Inflation Hedge Portfolio, Series 35
When it comes to investing — whether for income or for growth — you can't afford to ignore the
eroding effect inflation can have on the value of your assets. In today's economic environment,
inflation has largely been held in check, which is why it might be easy to overlook inflation when
building your investment portfolio. However, there is growing concern that government spending
could spark inflation.
This unit investment trust seeks above-average
total return; however, there is no assurance the
objective will be met.
Investing to Counteract Inflation
Like stock returns, economic growth, and interest rates, inflation is one of those variables you can't control. But, as an investor, you can control how your investment dollars are allocated. For many investors, investing in natural resources, precious metals, real estate investment trusts (REITs) and bonds that typically react favorably to inflation are ways to hedge against inflation in a properly diversified portfolio.
The Inflation Hedge Portfolio is a professionally-selected unit investment trust which invests in exchange-traded funds (ETFs) which are designed to track gold, silver, REITs, senior loans or government bonds and in common stocks of agriculture companies, energy companies and materials companies (including metals and mining companies). Many factors will affect the value of the securities in the trust and there can be no assurance that the trust will achieve a positive return during an inflationary period.
Gold and Precious Metals
Gold and other precious metals have historically held their value during times of rising inflation.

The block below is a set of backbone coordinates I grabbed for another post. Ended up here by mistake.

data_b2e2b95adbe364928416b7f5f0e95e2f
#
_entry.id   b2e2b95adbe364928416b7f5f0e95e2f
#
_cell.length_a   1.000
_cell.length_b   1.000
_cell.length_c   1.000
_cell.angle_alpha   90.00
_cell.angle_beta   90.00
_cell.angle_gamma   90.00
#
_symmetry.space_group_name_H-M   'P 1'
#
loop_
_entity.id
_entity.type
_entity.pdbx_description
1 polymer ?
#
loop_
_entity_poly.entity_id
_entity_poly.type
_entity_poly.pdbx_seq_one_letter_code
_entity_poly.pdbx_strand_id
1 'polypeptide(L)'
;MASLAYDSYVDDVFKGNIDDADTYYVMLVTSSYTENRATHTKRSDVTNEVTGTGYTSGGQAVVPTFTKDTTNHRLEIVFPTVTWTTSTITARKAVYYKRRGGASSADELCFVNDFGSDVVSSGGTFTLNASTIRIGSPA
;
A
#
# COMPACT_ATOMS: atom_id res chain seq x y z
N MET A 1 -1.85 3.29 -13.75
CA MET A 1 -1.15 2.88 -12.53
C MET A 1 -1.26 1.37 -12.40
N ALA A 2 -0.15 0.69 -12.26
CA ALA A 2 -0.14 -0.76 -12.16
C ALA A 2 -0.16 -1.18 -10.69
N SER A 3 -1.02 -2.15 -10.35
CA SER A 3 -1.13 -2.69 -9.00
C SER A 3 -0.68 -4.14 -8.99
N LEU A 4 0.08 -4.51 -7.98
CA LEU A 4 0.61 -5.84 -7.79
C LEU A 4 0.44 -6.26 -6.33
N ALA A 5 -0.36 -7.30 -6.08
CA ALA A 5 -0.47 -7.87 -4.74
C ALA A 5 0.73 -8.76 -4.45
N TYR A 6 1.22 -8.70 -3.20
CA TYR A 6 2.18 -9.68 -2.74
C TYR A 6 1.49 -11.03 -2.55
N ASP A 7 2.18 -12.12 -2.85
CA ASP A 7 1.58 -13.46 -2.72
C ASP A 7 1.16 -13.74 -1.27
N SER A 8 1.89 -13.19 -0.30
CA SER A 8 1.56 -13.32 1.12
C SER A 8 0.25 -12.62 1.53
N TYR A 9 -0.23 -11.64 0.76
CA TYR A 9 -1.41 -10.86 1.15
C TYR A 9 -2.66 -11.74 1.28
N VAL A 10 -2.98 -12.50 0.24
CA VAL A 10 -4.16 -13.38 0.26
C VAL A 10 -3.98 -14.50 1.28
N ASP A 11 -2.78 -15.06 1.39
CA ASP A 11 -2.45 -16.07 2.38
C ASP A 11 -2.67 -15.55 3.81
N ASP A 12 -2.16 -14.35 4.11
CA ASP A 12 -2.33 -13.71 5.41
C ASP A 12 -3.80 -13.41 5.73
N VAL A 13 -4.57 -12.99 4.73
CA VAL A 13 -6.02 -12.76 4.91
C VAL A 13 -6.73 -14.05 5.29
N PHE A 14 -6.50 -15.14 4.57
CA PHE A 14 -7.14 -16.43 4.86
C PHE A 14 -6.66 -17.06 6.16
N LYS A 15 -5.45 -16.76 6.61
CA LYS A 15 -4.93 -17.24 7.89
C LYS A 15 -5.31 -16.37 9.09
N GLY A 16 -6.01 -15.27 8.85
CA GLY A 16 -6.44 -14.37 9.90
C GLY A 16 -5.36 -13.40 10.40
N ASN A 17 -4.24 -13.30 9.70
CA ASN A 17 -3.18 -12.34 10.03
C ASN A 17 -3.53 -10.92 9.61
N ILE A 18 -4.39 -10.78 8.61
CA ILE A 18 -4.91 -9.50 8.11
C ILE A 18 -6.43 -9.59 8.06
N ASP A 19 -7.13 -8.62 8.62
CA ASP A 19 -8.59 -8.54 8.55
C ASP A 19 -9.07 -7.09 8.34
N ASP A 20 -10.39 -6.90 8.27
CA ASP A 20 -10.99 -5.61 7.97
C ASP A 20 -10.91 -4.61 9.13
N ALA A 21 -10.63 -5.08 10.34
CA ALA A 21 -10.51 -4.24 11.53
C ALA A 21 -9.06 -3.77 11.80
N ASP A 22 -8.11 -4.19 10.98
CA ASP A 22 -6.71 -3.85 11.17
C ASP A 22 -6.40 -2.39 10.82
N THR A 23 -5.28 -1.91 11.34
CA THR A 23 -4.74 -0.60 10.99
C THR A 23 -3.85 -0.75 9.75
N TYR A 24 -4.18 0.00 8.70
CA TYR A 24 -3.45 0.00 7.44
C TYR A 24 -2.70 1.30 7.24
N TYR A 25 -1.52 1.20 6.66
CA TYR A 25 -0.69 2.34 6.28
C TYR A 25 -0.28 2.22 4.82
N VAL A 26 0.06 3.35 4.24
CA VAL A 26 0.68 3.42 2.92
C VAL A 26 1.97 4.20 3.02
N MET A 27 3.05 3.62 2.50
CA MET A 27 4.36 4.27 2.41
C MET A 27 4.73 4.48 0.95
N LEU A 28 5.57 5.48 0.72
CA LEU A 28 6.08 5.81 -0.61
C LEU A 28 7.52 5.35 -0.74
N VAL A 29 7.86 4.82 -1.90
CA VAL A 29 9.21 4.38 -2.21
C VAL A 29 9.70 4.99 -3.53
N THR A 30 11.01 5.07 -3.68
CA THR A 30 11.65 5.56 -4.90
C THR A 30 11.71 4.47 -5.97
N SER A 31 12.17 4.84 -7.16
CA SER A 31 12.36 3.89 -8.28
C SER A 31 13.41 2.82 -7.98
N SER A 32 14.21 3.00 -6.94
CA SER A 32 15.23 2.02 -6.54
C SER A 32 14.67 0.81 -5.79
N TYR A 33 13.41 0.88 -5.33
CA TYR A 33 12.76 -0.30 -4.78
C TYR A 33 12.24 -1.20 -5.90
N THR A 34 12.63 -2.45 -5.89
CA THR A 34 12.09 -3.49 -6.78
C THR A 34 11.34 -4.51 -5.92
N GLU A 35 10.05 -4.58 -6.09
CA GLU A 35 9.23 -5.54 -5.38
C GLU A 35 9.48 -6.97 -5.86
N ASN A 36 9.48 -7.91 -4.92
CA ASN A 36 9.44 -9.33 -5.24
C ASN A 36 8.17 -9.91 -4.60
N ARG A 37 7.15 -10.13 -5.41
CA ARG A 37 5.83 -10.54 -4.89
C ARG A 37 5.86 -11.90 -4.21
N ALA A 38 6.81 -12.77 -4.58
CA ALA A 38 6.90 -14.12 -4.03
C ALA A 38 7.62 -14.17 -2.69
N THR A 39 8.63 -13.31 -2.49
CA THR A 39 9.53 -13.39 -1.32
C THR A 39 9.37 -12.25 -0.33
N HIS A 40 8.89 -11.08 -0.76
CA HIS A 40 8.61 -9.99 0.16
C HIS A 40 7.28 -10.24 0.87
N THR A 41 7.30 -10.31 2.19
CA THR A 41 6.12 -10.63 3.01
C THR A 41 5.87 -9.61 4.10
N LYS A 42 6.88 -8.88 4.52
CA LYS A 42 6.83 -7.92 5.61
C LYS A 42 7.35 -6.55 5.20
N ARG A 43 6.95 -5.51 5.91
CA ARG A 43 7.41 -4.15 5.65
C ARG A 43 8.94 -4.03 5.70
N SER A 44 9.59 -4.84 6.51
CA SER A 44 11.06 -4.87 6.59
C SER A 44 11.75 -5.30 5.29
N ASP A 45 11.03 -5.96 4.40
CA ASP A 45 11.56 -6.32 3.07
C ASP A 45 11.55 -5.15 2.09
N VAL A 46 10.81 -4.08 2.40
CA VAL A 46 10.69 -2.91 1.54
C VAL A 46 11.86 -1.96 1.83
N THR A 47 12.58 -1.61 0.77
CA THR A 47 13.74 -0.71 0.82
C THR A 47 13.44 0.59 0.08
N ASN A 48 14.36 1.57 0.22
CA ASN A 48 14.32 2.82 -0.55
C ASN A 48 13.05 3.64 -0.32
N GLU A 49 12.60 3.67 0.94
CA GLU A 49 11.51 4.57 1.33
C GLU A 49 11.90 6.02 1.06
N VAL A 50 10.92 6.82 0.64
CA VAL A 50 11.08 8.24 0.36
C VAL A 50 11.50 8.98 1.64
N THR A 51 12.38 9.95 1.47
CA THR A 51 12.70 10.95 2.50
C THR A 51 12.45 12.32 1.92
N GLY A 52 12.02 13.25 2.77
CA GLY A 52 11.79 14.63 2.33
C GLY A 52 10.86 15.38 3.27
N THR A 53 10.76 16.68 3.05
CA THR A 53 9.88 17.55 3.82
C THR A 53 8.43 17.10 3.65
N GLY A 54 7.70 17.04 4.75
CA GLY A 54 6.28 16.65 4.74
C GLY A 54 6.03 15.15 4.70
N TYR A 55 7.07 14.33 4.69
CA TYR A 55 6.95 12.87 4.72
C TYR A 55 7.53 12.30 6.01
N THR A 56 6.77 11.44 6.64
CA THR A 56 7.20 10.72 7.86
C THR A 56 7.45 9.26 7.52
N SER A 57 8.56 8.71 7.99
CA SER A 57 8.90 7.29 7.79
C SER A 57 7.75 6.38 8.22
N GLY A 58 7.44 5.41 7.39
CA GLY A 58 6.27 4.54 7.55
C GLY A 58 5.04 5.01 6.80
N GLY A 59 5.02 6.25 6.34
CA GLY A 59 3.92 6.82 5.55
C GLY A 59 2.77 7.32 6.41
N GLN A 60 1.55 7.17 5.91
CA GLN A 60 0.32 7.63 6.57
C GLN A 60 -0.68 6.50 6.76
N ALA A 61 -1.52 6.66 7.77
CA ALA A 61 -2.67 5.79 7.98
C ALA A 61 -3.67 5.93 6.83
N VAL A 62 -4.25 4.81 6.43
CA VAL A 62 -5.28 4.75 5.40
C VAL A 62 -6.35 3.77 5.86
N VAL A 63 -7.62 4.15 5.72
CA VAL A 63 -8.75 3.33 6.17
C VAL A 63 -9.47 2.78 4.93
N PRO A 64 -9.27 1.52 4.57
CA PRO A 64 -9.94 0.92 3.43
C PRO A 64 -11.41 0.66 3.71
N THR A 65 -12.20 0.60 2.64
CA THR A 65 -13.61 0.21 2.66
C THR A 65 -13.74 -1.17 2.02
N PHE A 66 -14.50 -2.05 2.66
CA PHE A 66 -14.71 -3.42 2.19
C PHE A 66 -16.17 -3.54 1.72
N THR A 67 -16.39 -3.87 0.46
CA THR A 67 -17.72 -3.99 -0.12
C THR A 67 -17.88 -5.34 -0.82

Investing in the commodities themselves is not the only way to hedge against rising inflation.
Mining companies also tend to benefit as their earnings should improve if the price of gold and
other precious metals rises. Such hedging may also be accomplished by investment in ETFs which
themselves invest in commodities such as gold and silver.
When economic activity accelerates, whether in the U.S. or abroad, the global demand for natural
resources grows. The resulting increase in the underlying commodity prices historically generates
higher profits for companies in the energy sector and translates into higher returns for investors.
Real estate has traditionally been a good hedge against higher inflation. Historically, REITs have
performed well in times when the economy improves and inflation and interest rates trend higher.
In addition, an improving economy tends to lead to better occupancy rates in commercial
buildings and malls which often results in dividend increases among REITs.
The negative effects of inflation on bonds may be offset through ETFs which invest in inflationlinked
bonds. Inflation-linked government bonds, commonly known in the U.S. as Treasury
Inflation-Protected Securities (TIPS), are securities issued by governments that seek to provide
inflation protection to investors. The coupon payments and principal value on these securities are
adjusted according to inflation over the life of the bonds.
|Not FDIC Insured Not Bank Guaranteed May Lose Value
You should consider the portfolio's investment objectives, risks, and